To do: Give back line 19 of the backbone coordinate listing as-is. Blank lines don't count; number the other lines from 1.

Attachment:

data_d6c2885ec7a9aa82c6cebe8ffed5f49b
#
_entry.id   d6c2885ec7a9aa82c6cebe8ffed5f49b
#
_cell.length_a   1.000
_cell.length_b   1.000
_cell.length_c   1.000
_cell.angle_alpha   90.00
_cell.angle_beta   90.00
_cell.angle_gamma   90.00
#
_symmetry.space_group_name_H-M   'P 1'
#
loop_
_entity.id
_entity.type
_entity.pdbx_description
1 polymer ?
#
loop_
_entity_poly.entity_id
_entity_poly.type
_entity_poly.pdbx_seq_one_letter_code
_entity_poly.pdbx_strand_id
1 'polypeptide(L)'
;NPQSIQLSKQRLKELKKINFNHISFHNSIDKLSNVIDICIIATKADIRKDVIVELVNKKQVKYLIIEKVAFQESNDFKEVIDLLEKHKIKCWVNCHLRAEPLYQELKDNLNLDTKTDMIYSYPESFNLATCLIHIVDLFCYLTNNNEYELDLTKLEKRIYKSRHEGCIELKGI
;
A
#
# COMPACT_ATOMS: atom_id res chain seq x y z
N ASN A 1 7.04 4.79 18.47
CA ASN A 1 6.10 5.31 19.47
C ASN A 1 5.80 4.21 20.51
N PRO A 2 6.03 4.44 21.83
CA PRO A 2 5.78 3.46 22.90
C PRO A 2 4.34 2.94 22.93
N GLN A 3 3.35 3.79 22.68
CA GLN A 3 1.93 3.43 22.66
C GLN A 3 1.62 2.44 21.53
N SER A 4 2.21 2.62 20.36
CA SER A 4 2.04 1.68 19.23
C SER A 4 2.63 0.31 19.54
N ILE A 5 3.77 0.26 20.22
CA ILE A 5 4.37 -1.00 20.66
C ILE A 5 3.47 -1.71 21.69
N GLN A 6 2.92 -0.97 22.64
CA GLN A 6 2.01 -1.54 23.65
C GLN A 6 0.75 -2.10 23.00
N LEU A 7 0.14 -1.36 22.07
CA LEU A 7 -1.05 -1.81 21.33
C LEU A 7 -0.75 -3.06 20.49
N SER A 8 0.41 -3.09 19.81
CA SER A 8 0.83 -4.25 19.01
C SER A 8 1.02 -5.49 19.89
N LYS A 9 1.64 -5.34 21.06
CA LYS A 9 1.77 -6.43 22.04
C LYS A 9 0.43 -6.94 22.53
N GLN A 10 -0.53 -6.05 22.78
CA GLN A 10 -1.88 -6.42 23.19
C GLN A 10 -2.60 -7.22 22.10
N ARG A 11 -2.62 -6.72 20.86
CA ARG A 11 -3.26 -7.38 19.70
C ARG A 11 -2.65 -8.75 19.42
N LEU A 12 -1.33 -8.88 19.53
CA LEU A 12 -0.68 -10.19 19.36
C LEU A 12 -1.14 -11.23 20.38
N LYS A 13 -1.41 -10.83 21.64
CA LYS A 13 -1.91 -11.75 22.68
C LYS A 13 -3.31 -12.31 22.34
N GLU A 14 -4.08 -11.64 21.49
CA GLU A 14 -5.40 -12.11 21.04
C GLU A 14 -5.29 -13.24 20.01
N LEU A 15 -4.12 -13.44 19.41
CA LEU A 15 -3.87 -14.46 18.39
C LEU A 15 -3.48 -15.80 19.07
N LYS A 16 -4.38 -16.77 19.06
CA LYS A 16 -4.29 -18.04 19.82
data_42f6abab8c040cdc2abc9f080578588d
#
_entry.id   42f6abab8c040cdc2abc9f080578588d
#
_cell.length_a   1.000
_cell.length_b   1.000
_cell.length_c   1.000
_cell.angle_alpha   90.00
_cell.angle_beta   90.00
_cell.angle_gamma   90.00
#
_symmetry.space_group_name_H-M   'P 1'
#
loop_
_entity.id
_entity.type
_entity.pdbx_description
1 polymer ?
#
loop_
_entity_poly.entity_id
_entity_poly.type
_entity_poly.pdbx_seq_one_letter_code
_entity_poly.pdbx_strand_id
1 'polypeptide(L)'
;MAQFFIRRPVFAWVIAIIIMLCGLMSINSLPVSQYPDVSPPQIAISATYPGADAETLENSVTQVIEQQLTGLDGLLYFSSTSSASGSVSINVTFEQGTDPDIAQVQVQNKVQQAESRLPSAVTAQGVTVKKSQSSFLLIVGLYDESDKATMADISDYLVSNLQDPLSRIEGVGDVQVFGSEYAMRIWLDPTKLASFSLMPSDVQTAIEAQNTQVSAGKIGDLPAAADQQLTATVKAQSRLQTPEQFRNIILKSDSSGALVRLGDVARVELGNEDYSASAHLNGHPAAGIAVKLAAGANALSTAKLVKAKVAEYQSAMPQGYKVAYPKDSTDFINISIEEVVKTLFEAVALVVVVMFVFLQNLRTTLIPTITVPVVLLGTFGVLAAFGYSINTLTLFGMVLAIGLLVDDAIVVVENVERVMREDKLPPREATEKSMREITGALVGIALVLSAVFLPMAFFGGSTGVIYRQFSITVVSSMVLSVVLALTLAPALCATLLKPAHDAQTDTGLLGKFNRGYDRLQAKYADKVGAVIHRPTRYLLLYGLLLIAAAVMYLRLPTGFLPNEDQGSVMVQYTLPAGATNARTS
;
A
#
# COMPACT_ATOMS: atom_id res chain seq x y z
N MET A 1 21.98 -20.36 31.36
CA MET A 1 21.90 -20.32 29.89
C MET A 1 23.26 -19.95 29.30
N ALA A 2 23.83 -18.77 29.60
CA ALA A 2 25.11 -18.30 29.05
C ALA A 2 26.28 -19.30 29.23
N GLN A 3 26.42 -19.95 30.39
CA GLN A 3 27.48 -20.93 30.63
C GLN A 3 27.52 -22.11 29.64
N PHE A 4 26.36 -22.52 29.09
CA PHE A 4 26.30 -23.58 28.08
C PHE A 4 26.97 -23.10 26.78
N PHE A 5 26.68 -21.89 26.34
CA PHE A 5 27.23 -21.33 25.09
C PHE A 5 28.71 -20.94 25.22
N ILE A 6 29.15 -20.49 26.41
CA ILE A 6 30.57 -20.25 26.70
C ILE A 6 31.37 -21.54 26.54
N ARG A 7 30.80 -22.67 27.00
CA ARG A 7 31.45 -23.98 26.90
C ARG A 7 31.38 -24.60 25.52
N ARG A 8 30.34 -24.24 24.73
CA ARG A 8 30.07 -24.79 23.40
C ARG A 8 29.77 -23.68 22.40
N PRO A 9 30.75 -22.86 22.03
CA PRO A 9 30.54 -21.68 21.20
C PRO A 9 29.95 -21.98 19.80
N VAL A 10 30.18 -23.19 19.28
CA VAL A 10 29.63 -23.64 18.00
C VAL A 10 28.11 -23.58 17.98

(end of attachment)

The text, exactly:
#